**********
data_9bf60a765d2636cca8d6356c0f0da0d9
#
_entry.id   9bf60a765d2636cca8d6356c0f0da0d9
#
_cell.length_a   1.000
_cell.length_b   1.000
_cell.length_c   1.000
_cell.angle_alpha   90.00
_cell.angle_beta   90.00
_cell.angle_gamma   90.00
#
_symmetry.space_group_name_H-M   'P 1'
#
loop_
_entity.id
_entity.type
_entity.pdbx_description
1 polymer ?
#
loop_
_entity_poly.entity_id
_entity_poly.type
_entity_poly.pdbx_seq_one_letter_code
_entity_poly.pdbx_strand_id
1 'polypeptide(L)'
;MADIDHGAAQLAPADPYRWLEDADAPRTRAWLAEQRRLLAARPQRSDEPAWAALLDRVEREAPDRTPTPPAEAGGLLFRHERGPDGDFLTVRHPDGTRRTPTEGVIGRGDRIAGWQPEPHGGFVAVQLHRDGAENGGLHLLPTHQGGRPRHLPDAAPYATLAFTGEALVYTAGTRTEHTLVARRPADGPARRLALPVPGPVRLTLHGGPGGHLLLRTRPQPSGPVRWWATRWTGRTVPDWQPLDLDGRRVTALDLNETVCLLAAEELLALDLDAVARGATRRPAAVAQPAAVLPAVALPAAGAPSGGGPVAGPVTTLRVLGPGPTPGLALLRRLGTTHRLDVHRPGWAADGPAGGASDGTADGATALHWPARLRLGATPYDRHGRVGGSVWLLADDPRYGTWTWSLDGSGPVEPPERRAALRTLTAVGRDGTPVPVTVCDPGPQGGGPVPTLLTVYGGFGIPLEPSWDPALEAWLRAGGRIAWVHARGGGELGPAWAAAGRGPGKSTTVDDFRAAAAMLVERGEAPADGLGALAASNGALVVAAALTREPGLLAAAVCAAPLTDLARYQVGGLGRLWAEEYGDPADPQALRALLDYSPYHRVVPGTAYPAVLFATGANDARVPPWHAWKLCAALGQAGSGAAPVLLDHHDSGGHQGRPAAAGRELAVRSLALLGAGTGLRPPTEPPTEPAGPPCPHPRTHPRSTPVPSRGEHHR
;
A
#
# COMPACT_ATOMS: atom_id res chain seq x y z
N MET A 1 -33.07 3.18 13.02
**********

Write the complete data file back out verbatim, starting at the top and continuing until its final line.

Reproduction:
data_9bf60a765d2636cca8d6356c0f0da0d9
#
_entry.id   9bf60a765d2636cca8d6356c0f0da0d9
#
_cell.length_a   1.000
_cell.length_b   1.000
_cell.length_c   1.000
_cell.angle_alpha   90.00
_cell.angle_beta   90.00
_cell.angle_gamma   90.00
#
_symmetry.space_group_name_H-M   'P 1'
#
loop_
_entity.id
_entity.type
_entity.pdbx_description
1 polymer ?
#
loop_
_entity_poly.entity_id
_entity_poly.type
_entity_poly.pdbx_seq_one_letter_code
_entity_poly.pdbx_strand_id
1 'polypeptide(L)'
;MADIDHGAAQLAPADPYRWLEDADAPRTRAWLAEQRRLLAARPQRSDEPAWAALLDRVEREAPDRTPTPPAEAGGLLFRHERGPDGDFLTVRHPDGTRRTPTEGVIGRGDRIAGWQPEPHGGFVAVQLHRDGAENGGLHLLPTHQGGRPRHLPDAAPYATLAFTGEALVYTAGTRTEHTLVARRPADGPARRLALPVPGPVRLTLHGGPGGHLLLRTRPQPSGPVRWWATRWTGRTVPDWQPLDLDGRRVTALDLNETVCLLAAEELLALDLDAVARGATRRPAAVAQPAAVLPAVALPAAGAPSGGGPVAGPVTTLRVLGPGPTPGLALLRRLGTTHRLDVHRPGWAADGPAGGASDGTADGATALHWPARLRLGATPYDRHGRVGGSVWLLADDPRYGTWTWSLDGSGPVEPPERRAALRTLTAVGRDGTPVPVTVCDPGPQGGGPVPTLLTVYGGFGIPLEPSWDPALEAWLRAGGRIAWVHARGGGELGPAWAAAGRGPGKSTTVDDFRAAAAMLVERGEAPADGLGALAASNGALVVAAALTREPGLLAAAVCAAPLTDLARYQVGGLGRLWAEEYGDPADPQALRALLDYSPYHRVVPGTAYPAVLFATGANDARVPPWHAWKLCAALGQAGSGAAPVLLDHHDSGGHQGRPAAAGRELAVRSLALLGAGTGLRPPTEPPTEPAGPPCPHPRTHPRSTPVPSRGEHHR
;
A
#
# COMPACT_ATOMS: atom_id res chain seq x y z
N MET A 1 -33.07 3.18 13.02